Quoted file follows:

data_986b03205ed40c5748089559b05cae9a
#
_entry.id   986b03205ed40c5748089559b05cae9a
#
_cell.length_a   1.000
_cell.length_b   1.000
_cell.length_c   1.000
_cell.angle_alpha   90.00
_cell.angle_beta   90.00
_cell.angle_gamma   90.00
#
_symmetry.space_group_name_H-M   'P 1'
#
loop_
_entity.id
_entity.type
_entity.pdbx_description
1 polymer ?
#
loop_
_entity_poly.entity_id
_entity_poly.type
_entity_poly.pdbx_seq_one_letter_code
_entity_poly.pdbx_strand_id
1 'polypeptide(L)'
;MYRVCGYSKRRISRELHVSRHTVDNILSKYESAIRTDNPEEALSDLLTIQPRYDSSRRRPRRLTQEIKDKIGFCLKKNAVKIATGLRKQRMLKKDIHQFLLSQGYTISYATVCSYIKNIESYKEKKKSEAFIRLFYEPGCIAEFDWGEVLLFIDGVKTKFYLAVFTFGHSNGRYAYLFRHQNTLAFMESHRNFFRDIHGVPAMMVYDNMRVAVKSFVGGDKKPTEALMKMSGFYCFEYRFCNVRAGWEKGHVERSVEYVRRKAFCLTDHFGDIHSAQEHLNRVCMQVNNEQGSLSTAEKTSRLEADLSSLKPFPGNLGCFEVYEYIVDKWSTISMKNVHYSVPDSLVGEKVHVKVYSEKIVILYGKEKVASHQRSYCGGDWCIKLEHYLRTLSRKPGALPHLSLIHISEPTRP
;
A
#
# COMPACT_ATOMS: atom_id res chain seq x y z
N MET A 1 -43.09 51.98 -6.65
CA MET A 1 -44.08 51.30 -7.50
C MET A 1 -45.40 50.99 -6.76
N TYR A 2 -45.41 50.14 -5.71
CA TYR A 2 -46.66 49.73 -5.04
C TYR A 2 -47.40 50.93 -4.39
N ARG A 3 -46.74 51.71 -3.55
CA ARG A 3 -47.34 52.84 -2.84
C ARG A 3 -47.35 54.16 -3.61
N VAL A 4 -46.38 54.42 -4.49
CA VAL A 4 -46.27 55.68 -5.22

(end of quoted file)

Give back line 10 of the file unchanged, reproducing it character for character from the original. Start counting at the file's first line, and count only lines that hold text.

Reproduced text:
_cell.angle_gamma   90.00